The Motion Picture Patents Company (MPPC) is formed and becomes a holding company for all of the patents belonging to the film producers who are members. (It is also known as the “Edison Trust”.) Members of this Trust, which include all of the major film producers of the time including Pathè, Edison and Biograph, agree to share their various machine and film patents, and to keep all other parties and machines out of the film business. They enforce this by agreeing not to sell or lease to any exchange that buys a film from any non-MPPC company. Therefore, any exchange that wishes to handle any MPPC film cannot handle any other company’s films. In addition, George Eastman’s company, which produces over 80% of the film stock used for commercial films, agrees to sell perforated raw film stock to only MPPC members.
Exchange members of the FSA are forced to sign a new license agreement with the MPPC, or lose access to the films produced by the members of the MPPC.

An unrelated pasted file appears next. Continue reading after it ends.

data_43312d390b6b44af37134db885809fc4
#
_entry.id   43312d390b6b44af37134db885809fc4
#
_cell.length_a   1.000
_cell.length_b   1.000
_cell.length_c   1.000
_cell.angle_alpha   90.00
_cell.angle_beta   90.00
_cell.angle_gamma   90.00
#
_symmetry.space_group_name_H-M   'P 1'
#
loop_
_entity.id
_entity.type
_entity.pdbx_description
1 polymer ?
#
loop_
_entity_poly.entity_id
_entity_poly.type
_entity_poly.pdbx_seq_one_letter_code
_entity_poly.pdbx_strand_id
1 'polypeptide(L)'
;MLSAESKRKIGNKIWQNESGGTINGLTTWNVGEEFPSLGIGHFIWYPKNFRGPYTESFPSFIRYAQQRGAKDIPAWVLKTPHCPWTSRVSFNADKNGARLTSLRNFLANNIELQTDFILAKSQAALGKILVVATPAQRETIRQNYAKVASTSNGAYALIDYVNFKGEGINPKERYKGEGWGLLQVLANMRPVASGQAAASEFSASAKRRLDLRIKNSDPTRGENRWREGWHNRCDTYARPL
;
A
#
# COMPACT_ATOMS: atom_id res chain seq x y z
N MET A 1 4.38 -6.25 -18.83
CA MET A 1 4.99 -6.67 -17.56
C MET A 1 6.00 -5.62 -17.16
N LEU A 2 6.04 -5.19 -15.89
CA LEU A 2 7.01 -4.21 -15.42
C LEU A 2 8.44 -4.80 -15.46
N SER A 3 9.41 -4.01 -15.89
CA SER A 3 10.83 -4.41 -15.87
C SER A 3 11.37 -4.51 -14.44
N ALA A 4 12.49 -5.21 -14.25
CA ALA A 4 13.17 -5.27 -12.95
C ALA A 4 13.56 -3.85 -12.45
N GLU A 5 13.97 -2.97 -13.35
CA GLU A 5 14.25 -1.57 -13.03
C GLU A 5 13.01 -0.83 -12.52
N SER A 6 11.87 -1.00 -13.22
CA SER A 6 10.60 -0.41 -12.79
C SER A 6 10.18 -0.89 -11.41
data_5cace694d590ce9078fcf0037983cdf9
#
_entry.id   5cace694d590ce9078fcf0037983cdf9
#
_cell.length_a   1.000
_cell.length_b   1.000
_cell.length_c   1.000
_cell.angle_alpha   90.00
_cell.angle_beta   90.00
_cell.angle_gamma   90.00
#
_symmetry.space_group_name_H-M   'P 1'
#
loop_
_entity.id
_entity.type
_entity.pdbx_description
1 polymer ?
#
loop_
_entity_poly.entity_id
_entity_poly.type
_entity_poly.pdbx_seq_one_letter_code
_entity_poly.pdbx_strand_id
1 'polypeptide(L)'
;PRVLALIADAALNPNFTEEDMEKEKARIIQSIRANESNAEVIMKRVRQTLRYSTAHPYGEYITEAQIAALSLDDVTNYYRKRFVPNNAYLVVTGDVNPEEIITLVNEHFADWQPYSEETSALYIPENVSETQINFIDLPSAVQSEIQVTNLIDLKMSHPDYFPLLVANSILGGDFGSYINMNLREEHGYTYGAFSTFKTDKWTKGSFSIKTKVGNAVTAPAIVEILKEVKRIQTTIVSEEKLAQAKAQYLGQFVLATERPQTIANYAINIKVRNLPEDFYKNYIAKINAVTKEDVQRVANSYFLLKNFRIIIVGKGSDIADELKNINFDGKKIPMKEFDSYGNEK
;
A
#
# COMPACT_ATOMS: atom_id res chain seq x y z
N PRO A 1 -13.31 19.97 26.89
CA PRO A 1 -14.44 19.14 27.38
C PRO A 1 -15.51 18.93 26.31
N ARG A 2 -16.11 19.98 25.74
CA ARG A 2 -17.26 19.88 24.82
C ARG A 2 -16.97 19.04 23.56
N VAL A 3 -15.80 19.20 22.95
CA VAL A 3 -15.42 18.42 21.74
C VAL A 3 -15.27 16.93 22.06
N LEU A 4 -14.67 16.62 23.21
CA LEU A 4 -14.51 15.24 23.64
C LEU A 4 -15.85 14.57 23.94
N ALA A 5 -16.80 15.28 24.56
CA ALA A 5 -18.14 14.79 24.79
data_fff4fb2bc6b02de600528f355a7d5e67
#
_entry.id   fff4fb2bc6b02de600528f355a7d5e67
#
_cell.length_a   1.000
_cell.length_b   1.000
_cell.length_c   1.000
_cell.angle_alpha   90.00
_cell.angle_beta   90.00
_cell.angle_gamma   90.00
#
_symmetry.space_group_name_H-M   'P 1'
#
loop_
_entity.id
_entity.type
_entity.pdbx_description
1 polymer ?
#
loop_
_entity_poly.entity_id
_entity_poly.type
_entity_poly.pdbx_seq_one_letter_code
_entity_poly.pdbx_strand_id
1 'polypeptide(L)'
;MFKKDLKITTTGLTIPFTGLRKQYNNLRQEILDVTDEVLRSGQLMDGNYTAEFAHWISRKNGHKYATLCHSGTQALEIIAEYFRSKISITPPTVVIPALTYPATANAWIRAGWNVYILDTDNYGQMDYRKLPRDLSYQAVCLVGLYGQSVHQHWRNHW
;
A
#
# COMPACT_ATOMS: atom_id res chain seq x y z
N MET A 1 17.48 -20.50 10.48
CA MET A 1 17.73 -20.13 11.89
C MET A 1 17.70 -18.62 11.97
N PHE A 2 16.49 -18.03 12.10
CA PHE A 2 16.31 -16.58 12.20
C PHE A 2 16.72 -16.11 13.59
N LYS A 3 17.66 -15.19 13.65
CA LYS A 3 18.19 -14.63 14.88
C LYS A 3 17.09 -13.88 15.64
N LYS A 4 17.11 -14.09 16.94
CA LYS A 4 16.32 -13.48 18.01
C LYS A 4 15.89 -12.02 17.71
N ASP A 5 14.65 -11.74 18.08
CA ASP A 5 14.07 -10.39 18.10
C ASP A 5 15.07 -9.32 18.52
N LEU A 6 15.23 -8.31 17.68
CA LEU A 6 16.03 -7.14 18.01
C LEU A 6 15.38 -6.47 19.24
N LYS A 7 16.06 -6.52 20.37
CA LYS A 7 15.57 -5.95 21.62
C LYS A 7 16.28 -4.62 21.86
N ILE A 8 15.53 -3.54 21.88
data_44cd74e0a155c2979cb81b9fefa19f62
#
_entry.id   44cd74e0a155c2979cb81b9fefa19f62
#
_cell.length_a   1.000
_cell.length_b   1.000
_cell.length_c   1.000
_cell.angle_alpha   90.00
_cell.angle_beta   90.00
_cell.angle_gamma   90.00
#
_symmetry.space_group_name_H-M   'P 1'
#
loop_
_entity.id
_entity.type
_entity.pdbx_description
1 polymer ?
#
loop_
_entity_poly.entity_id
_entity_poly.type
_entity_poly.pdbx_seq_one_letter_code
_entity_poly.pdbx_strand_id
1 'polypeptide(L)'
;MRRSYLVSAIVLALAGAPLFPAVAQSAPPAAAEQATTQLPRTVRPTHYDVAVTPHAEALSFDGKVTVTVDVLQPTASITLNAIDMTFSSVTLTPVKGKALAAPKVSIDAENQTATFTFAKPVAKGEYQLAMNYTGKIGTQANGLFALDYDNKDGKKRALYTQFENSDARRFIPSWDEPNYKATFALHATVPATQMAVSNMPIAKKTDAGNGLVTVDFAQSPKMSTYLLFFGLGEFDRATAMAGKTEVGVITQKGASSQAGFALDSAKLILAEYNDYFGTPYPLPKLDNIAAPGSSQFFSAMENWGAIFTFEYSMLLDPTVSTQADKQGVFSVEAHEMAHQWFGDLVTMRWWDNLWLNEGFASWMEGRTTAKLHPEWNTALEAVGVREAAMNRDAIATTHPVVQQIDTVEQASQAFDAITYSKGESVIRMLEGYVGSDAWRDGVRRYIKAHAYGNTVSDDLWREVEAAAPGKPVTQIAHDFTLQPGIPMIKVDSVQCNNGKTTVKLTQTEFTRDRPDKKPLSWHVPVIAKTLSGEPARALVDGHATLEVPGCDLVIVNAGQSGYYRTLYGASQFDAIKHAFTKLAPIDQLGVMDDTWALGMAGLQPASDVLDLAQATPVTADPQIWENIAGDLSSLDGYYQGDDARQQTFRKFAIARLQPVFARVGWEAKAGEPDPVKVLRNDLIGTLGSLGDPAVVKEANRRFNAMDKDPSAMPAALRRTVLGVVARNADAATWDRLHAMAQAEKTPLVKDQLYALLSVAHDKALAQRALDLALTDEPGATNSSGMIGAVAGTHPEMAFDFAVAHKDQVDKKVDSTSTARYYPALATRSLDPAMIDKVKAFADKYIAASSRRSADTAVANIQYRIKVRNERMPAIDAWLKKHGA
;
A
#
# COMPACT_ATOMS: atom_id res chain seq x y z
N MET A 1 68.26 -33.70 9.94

Every theater showing films is required to pay $2 a week to the MPPC for a license.
The MPPC agrees to submit its films to The Board of Censorship (later called the National Board of Censorship) that has been established by the distinguished People’s Institute of New York City. The MPPC hopes that this self-censorship will set film content standards for state and local censorship actions, and will curb their inconsistencies. In 1915 this board will become The National Board of Review.
The “Trust War” begins when the owners of two exchanges, William Swanson of Chicago and Carl Laemmle of New York, decide to “go independent”, breaking with the MPPC. To obtain films Laemmle, along with William Fox who also owns an exchange and is a theater owner, become film producers buying their film stock from English and French companies. Laemmle’s company, the Independent Motion Picture Company (IMP), will eventually become Universal Pictures, and William Fox’s company will become 20th Century Fox. By the end of the year, 39 “independent” exchanges will join forces and form “The National Independent Moving Picture Alliance”.
Some independent film-makers begin filming in California to more easily evade the MPPC, which is headquartered in New York.
Mary Pickford begins to work as an actress for D.W. Griffith at Biograph.
Biograph’s, “Her First Biscuits”, is Mary Pickford’s first film.